ENG 112 HC
December 8, 2012
“Man” Made Disease
Gender related expectations held by the home-front and the soldiers themselves, due to their cultural upbringing which instilled a false idea of masculinity, hold the notion that a man doesn’t feel emotions such as fear. The stress involved in the suppression of these emotions to fulfill those societal standards leads to shell-shock. Pat Barker’s novel Regeneration puts these stereotypes under close and critical examination. Rupert Brooke wrote poetry which proved that society’s high standards of masculinity were attainable. Siegfried Sassoon’s poem “Repression of War Experience” depicts how attempting to withhold a masculine image affects the thought process of shell-shocked soldiers when dealing with their memories. Greg Harris, a Miami University student, and Elaine Showalter both wrote articles pertaining to Sassoon and River’s specific instance of shell-shock treatment. Using Regeneration, Brooke’s and Sassoon’s works, and Elaine Showalter and Greg Harris’s articles, this essay will show masculinity expectations of the early 20th century, the contradiction those expectations have with trench warfare, how that combination creates shell-shock, and how shell-shock’s treatments show the opinions society had for these men.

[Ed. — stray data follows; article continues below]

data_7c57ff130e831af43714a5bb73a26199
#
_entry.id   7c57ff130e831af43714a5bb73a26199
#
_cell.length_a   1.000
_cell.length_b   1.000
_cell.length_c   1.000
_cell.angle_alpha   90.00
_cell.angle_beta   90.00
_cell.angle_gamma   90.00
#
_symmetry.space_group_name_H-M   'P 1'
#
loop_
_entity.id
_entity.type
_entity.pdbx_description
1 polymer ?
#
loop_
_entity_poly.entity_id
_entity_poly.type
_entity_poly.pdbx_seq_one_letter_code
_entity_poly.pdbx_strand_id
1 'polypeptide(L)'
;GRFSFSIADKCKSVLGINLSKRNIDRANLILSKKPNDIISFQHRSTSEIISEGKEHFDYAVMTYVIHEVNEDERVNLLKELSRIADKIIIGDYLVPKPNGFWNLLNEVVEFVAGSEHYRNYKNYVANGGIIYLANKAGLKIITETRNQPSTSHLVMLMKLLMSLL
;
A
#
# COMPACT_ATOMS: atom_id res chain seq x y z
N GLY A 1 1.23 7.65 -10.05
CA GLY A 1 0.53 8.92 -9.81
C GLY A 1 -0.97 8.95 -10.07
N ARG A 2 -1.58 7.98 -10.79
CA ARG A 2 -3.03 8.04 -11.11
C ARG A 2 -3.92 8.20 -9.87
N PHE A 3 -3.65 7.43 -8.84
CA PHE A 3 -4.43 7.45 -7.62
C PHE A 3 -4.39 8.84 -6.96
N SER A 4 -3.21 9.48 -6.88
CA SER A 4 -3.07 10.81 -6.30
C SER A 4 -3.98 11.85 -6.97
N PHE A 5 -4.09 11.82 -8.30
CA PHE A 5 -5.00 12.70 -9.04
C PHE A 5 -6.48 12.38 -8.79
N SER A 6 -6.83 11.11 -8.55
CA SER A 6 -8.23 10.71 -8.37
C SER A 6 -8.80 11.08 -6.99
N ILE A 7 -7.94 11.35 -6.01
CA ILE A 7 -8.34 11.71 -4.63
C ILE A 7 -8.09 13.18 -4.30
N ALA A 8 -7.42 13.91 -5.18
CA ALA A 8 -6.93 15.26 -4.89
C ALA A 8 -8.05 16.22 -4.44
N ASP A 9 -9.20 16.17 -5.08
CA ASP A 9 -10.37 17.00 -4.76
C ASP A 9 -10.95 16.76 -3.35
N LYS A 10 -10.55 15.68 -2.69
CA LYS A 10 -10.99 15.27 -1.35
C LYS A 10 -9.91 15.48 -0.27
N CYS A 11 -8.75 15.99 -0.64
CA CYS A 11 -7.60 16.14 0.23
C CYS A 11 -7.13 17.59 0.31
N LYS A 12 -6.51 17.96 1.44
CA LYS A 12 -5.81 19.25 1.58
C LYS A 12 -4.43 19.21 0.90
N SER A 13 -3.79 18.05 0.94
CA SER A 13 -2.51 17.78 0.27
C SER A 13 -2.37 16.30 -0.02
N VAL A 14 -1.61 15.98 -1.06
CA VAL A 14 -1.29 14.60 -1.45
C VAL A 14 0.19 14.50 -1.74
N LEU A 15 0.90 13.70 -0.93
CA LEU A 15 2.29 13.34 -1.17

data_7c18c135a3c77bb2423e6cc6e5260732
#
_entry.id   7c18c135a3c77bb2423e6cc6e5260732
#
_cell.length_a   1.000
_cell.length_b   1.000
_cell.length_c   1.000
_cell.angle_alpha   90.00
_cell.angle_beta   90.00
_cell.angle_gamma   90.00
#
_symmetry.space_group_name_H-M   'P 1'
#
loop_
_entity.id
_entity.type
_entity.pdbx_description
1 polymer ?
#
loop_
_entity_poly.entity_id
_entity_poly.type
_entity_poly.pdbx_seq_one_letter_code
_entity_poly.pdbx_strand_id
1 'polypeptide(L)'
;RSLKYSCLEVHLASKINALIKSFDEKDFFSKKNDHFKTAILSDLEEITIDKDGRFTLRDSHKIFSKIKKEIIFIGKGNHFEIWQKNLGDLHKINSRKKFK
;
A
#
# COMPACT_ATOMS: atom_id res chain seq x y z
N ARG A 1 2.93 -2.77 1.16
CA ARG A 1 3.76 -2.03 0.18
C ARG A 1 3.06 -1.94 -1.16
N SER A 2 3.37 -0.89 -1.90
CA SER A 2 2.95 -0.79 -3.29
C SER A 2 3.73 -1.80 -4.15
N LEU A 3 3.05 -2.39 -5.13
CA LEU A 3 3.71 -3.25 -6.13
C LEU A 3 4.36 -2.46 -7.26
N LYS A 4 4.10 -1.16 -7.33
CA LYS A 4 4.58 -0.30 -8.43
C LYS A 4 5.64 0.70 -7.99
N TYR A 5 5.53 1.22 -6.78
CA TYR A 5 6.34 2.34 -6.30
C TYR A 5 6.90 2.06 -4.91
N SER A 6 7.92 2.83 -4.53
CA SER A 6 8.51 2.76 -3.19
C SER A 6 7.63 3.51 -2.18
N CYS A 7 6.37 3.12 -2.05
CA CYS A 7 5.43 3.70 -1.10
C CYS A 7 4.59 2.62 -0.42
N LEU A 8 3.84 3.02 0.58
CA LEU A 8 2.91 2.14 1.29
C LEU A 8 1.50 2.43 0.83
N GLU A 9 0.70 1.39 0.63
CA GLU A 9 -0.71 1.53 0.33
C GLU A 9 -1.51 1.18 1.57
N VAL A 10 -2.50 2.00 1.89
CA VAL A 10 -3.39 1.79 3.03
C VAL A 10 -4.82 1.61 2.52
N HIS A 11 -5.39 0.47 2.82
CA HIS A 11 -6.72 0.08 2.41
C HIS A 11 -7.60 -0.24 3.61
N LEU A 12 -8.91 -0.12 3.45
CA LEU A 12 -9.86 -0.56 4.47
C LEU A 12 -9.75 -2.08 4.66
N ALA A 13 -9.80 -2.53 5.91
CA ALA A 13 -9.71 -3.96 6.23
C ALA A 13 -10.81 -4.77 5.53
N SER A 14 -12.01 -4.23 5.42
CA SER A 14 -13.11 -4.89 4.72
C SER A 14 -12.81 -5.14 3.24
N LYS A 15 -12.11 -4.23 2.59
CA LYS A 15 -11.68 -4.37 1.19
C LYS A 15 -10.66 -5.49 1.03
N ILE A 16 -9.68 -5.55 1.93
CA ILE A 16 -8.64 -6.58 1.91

When World War I started, British culture was still holding onto Victorian concepts of gender and masculinity. Society generally believed that men should only show emotions or traits like courage, anger, strength, loyalty, camaraderie for fellow men, and passion and love of war. They were feminine or cowardly if they felt any fear, nurturing, pain, love towards other men, guilt, anguish, passivity or dislike of war. (Harris) Rupert Brooke’s poetry is a good example of how a man was expected to feel towards war. While the natural reaction to dying in war would obviously be fear, men were really expected to feel the way Brooke claims in his poetry. Lines like “dying has made us rarer gifts than gold,” and “[h]e leaves a white/Unbroken glory, a gathered radiance,/A width, a shining peace, under the night,” show he believes dying in war is no cause for fear because you will be honored. Lines like, “If I should die think only this of me:/That there is some corner of a foreign field/That is forever England. There shall be/In that rich earth a richer dust concealed,” (Brooke 156-57) confirm the idea that one should be thankful to their country to be given the chance to die for their it. (Brooke 156-57) Elaine Showalter came across a war pamphlet entitled “Instructions for the Training of Platoons for Offensive Action” which she quoted in her article. The pamphlet describes what was seen as the ideal attitude for men in battle. They should be “cheery, even in adverse circumstance” and “blood-thirsty and forever thinking how to kill the enemy.” (Showalter) In Regeneration, Sassoon mentions a man named Campbell who would give lectures over “The Spirit of the Bayonet,” and talked about murder strategies as if it were stand-up comedy. Campbell would say things like, “Stick him in the kidneys, it’ll go in like a hot knife through butter,” while the men would laugh but Sassoon knew that really, “They hate it.”(Barker 117) When Britain joined the war, lots of propaganda was floating around stating that these manly men should all be excited and gearing up for the Great War, “the Great Adventure”. Marching along, battling the classic imagined scene, and making heroes of themselves was what Britain promised the war would do; but as Regeneration describes, instead of “Mobilization. The Great Adventure. They’d been mobilized into holes in the ground so constricted they could hardly move…crouching in a dugout, waiting to be killed.” (Barker 108) Men arrived to the front expecting this great manly experience to be awaiting them, but instead they were “worrying about socks, boots, blisters, food, hot drinks.” In other words, behaving in ways they...
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